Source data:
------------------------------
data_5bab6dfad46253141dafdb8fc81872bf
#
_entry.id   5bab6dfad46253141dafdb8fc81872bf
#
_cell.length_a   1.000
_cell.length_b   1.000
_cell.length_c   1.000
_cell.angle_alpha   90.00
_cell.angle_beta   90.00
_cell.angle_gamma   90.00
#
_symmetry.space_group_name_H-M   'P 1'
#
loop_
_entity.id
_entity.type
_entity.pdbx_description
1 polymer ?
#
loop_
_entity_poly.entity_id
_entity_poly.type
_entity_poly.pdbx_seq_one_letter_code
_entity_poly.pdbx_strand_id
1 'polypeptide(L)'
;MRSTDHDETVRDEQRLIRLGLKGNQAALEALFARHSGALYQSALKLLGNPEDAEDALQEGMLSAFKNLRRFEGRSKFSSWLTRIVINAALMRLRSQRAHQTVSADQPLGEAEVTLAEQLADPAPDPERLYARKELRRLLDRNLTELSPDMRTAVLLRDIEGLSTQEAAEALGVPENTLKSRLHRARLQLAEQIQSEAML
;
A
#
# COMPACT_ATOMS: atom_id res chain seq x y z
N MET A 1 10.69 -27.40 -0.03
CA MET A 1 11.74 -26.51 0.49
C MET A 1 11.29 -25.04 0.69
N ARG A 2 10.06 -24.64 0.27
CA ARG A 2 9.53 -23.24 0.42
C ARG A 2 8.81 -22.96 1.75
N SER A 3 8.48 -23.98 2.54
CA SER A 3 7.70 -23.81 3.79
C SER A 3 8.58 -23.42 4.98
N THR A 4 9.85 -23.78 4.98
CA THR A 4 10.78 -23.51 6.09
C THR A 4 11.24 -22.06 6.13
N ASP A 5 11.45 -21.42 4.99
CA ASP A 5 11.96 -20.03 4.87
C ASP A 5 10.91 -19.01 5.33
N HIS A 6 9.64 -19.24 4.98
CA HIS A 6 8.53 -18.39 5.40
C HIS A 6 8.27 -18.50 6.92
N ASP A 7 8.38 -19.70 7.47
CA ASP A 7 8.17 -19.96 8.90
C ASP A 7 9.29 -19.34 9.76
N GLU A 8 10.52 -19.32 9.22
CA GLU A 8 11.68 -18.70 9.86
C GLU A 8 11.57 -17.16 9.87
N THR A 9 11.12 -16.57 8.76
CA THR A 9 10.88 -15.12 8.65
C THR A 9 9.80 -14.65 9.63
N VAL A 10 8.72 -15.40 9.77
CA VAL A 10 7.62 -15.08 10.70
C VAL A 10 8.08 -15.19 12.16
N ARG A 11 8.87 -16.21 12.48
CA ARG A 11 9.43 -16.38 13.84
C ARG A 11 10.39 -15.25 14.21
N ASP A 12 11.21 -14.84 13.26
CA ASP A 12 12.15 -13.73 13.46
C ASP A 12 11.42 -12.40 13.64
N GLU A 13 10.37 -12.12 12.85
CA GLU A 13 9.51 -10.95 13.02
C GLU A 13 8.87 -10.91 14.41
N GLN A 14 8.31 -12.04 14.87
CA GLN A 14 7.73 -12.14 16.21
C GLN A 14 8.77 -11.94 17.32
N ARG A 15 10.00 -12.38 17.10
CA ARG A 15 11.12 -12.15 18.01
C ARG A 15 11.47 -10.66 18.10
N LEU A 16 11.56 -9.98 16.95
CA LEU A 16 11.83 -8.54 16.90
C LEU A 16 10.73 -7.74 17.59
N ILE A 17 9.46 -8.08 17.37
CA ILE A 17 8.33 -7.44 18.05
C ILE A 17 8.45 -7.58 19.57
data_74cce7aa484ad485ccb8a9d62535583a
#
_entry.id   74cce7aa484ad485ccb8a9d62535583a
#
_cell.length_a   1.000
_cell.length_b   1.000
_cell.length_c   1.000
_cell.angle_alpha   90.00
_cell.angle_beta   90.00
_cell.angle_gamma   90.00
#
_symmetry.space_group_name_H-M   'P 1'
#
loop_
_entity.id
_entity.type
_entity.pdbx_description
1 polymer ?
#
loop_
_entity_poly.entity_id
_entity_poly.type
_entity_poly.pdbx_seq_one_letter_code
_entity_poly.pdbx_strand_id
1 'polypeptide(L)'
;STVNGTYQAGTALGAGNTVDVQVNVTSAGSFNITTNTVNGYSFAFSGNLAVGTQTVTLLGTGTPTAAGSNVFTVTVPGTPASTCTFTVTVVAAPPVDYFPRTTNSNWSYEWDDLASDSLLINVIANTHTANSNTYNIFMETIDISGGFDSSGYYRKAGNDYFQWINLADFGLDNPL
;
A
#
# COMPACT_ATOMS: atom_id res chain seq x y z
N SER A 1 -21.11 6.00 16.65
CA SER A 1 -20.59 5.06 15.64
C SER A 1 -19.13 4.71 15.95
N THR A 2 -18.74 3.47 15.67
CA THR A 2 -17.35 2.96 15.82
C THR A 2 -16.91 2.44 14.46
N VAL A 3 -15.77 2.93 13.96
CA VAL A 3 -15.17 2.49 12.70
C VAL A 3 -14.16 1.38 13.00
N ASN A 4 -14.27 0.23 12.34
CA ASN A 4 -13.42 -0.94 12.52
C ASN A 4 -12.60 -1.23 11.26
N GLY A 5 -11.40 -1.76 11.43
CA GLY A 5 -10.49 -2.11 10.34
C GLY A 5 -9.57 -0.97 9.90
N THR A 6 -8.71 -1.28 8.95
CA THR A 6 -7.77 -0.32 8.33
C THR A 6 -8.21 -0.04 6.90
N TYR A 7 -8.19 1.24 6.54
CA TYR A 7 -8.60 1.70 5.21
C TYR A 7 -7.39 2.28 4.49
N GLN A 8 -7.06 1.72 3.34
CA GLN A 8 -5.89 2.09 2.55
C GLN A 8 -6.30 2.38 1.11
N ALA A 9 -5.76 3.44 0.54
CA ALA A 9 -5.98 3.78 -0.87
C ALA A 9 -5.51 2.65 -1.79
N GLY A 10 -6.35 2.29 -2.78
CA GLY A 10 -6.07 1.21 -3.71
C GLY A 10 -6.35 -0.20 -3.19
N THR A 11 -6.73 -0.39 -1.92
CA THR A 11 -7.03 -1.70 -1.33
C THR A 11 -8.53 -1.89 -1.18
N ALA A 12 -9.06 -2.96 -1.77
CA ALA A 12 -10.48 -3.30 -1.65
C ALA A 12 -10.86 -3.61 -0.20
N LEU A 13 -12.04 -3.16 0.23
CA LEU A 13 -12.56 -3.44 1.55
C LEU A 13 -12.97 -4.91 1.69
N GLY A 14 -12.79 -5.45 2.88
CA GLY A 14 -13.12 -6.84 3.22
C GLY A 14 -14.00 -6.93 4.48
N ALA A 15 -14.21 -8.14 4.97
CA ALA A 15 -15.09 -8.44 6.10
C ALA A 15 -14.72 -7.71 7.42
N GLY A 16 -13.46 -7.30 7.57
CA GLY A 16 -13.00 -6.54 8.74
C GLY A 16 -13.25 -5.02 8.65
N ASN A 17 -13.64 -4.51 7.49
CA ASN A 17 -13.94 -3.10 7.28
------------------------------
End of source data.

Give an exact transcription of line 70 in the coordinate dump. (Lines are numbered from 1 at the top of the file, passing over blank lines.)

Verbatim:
N GLN A 14 8.31 -12.04 14.87